Best practices with these scams include:
- Do not click on links from suspicious emails, web pages, or through social media
- Do not answer phone calls from suspicious phone numbers
- Hang up on suspicious callers if you answered
- Do not follow guided menus on suspicious calls (such as "select 1 for...")
- Do not respond to suspicious text messages or social media messages
To keep up with Coronavirus scams, please visit the Federal Trade Commission (FTC) web page "Avoid Coronavirus Scams".
In addition you can monitor all types of scams.
Phone Scam Alert UPDATED 12/15/17
We are again seeing FPCU members receive fraudulent phone calls from what is appearing as FPCU's phone number on caller ID. These calls may vary in what is said or requested but recent calls have stated that your account has been compromised. FPCU will never call a member and request personal information. Please be aware of these fraudulent calls and NEVER provide personal information to the caller. If in doubt, please hang up on the caller and call FPCU directly with any questions or concerns regarding suspicious calls.
Phone Scam Alert UPDATED 6/20/17
We have been made aware of FPCU members receiving fraudulent phone calls from what is appearing as FPCU's phone number on caller ID. These calls may vary in what is requested but recent calls have stated that the member has won a prize and will lead to the caller asking for personal information. FPCU will never call a member and request personal information. Please be aware of these fraudulent calls and NEVER provide personal information to the caller. If in doubt, please hang up on the caller and call FPCU directly with any questions or concerns regarding suspicious calls.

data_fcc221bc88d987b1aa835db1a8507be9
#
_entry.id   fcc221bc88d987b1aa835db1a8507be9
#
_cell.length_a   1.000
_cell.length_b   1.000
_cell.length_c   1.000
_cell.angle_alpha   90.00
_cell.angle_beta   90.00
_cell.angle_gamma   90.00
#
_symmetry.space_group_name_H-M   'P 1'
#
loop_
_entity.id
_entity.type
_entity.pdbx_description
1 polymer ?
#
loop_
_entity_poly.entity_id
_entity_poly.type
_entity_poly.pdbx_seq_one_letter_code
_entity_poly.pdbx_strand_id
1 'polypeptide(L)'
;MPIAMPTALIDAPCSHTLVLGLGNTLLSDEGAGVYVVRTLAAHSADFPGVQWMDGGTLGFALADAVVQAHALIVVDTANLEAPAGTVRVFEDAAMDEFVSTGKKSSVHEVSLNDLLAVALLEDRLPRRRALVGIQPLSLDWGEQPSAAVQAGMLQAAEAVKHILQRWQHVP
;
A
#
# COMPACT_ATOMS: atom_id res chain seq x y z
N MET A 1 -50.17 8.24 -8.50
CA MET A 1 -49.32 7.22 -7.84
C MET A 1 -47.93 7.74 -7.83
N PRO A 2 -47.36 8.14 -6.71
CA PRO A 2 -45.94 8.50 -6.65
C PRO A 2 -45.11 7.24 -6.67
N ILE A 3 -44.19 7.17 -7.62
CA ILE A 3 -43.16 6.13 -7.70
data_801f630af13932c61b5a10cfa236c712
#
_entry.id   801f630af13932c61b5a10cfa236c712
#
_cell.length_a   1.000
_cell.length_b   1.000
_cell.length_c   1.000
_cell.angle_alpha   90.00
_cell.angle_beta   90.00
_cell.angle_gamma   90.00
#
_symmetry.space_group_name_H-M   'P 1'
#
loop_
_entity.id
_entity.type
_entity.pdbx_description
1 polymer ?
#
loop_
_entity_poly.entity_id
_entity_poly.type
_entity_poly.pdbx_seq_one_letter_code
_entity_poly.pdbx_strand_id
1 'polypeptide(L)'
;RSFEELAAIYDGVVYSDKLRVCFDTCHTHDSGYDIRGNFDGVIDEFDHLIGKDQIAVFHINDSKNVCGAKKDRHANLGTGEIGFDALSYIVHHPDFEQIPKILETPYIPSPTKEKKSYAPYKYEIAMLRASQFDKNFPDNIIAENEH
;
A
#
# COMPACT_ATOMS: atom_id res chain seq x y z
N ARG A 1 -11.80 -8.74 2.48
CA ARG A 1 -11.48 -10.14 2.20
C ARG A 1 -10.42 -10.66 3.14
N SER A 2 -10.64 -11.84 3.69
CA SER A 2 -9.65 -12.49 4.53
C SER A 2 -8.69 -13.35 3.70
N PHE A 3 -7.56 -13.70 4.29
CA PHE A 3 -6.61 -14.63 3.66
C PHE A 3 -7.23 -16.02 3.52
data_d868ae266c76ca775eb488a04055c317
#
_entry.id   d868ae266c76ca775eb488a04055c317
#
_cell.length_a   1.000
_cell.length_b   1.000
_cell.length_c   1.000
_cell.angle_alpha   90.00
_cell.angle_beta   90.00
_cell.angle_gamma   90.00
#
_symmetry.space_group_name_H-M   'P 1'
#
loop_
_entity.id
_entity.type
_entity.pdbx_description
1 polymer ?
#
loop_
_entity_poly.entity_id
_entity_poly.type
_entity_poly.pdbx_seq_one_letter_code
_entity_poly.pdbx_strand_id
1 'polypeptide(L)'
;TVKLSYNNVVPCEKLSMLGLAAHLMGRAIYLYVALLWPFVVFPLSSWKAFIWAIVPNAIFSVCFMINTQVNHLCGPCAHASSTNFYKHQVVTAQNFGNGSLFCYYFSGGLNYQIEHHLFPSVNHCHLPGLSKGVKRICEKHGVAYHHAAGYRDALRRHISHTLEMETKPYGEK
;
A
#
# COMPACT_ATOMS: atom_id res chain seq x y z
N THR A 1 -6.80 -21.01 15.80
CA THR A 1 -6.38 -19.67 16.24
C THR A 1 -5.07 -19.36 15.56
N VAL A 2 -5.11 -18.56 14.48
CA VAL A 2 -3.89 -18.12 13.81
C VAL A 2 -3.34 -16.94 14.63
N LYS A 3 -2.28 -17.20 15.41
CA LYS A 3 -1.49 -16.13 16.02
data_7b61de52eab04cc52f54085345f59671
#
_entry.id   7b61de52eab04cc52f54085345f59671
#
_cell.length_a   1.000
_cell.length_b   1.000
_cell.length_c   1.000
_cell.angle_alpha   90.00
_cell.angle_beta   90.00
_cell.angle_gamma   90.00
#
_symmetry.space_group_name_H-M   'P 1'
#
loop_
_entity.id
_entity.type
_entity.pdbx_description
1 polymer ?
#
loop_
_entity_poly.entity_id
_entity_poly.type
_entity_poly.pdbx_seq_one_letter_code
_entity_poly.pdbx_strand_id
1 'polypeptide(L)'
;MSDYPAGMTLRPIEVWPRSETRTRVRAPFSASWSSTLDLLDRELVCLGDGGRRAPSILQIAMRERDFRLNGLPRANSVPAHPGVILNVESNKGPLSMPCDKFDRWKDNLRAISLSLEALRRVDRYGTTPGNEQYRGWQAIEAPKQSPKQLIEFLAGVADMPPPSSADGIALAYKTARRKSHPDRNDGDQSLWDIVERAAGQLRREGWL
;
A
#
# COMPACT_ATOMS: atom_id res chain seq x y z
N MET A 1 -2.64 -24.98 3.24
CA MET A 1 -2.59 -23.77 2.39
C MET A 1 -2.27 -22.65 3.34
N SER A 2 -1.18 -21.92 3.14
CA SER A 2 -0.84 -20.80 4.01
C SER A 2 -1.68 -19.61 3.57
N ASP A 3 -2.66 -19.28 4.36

VISA Credit Card Fraud Alert UPDATED 2/3/17
In recent weeks there have been several reports of fraudulent charges from New York on FPCU VISA credit cards. In response we initially blocked all FPCU VISA credit card charges from New York. As of 2/3/17 we have lifted the block for online purchases but it remains in effect for in store purchases. If you have any questions, please contact us today!
Gas Pump Credit Card Skimming Alert - 9/20/2016
There have been several credit card skimmers found inside of gas station pumps in Peru, Ottawa, Morris, and Plainfield within the past week. Skimmers are small devices that can scan and store credit card data from the magnetic stripe. Crooks can install skimmers on a gas pump out of sight of customers. Once the card is run through the skimmer, the data is recorded and later utilized to create counterfeit cards.
To avoid skimming only use pay at the pump at locations that mark their pumps with tamper proof stickers outside the credit card reader or pay inside. If this seal is cut, damaged or broken, do not use that pump and report it to the gas station attendant.
You may be getting scammed!
Are you cashing or depositing a check for any of these reasons:
- Items Sold on the internet
- Is the amount of the check more than the item's selling price?
- Is the check drawn on an account that's different from the person buying your item or product?
- Winning a Lottery you never entered
- Work at Home Program
- Commission for accepting funds through your bank or PayPal
Have you been asked to:
- Return some of the check proceeds?
- Wire, Western Union or money gram some of the funds to someone?
- Send money overseas?
- Pay money to receive an inheritance?
Have you responded to an email requesting you to:
- Confirm, update, or provide your account information?
If you answered YES to any of the above, please contact us today!